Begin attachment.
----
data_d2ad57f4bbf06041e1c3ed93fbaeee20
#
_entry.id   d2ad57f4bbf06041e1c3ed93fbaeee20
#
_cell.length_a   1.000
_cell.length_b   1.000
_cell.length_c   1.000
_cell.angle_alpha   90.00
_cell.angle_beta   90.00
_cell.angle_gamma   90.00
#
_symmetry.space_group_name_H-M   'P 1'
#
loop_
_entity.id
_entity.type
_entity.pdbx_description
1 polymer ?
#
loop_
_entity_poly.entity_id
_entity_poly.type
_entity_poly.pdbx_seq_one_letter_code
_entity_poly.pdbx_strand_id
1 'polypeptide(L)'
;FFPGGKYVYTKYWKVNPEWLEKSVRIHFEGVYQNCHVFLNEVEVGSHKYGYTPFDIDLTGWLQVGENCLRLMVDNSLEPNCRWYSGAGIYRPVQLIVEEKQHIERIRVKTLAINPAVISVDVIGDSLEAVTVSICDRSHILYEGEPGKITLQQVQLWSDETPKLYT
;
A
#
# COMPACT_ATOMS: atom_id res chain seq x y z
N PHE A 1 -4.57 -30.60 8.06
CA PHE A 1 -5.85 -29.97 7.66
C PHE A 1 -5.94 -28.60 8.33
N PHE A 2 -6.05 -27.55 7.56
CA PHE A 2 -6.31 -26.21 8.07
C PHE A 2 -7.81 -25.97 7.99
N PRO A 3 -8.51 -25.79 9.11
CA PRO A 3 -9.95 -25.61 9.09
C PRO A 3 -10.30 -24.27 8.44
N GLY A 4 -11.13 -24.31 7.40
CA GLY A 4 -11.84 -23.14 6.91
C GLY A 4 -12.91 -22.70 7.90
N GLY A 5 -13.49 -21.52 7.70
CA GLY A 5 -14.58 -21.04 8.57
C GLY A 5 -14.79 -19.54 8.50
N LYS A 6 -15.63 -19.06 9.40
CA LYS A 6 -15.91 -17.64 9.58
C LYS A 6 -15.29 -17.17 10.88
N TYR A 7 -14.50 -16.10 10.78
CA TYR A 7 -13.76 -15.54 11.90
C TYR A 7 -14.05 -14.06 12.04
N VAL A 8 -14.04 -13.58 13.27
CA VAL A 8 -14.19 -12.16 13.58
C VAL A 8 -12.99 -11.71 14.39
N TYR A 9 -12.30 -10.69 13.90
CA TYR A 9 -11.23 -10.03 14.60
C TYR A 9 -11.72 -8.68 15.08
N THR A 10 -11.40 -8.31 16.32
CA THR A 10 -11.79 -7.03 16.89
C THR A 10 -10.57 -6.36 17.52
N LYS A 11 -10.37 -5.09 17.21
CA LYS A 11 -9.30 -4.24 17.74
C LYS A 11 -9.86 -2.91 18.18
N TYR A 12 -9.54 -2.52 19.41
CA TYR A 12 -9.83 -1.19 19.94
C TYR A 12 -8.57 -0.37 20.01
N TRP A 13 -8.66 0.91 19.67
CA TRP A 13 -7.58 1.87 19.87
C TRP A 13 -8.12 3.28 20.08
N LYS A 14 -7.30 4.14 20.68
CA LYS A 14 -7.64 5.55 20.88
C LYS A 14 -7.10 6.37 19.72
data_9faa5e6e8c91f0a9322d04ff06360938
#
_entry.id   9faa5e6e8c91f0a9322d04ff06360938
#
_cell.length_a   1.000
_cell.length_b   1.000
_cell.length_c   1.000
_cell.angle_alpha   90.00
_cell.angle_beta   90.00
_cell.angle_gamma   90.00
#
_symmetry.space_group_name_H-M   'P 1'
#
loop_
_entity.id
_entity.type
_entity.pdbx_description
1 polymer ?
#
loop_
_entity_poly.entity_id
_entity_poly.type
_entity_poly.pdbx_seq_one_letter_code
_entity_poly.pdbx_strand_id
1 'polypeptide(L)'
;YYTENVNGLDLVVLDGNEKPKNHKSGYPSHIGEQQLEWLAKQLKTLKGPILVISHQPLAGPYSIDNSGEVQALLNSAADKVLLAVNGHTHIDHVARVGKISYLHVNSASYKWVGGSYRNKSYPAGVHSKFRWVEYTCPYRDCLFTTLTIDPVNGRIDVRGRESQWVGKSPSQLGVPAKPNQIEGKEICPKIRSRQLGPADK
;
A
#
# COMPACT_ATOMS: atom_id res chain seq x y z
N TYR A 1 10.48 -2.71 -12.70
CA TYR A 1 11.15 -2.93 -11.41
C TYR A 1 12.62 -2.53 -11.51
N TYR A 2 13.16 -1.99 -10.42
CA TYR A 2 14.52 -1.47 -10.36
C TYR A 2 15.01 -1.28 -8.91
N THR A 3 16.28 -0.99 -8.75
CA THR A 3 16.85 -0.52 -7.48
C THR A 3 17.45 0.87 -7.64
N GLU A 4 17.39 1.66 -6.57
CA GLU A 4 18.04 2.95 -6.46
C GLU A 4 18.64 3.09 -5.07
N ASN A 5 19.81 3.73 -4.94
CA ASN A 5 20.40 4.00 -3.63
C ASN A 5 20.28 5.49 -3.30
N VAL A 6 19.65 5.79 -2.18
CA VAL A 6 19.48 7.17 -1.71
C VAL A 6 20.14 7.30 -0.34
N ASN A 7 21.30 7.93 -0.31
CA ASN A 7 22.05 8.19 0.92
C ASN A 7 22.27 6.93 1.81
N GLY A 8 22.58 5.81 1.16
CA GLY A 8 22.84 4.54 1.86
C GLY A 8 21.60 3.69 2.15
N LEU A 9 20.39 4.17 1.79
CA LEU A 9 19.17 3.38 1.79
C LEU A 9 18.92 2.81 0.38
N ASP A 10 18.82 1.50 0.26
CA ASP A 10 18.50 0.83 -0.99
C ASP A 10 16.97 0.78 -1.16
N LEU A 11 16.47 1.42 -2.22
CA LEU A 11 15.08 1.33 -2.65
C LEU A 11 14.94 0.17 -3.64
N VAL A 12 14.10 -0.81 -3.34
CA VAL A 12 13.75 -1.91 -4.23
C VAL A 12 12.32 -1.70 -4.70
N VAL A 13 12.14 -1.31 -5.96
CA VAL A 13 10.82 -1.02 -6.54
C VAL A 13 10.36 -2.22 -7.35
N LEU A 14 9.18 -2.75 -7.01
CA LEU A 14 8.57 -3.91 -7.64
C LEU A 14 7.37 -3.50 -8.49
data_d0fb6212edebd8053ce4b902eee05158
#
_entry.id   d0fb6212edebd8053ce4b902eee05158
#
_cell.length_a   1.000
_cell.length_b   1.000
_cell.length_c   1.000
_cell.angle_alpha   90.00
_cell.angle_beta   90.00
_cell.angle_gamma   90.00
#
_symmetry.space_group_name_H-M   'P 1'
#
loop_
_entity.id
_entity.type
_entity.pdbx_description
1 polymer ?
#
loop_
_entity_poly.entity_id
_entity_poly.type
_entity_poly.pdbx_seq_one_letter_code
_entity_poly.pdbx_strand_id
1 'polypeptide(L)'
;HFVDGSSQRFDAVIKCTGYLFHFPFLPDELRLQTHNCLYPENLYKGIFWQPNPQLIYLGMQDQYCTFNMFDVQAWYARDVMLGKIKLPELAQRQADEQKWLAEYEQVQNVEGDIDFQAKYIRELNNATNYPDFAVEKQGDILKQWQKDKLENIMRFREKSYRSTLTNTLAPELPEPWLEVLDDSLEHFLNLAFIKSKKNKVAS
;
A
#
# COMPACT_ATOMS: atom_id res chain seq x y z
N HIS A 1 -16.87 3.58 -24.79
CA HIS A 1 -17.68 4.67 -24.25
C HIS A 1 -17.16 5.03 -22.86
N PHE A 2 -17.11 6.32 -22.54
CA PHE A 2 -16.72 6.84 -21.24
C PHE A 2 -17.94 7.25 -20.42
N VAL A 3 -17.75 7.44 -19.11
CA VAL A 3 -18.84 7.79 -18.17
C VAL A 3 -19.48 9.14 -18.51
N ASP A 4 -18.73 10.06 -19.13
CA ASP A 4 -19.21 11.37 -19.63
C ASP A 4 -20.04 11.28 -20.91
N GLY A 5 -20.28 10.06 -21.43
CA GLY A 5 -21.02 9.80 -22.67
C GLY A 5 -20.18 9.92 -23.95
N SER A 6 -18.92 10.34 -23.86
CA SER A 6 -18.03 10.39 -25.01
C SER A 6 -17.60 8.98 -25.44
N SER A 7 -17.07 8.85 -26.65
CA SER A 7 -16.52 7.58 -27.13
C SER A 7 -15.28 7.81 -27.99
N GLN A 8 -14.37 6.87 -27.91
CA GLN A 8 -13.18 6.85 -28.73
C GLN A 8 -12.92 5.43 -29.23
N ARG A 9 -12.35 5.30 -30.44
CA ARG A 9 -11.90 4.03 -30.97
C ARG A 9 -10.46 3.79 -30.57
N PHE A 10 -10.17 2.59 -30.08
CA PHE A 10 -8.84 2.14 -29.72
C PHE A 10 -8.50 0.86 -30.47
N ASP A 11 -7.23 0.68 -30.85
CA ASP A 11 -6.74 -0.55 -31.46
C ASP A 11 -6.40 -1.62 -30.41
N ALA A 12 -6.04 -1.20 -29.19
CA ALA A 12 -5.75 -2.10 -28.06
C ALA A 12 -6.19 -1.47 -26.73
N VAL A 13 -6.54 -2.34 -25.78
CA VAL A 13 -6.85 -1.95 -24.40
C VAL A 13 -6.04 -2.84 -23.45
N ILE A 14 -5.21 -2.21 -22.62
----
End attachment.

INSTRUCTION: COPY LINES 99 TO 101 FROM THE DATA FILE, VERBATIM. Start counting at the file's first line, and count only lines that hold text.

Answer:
;
A
#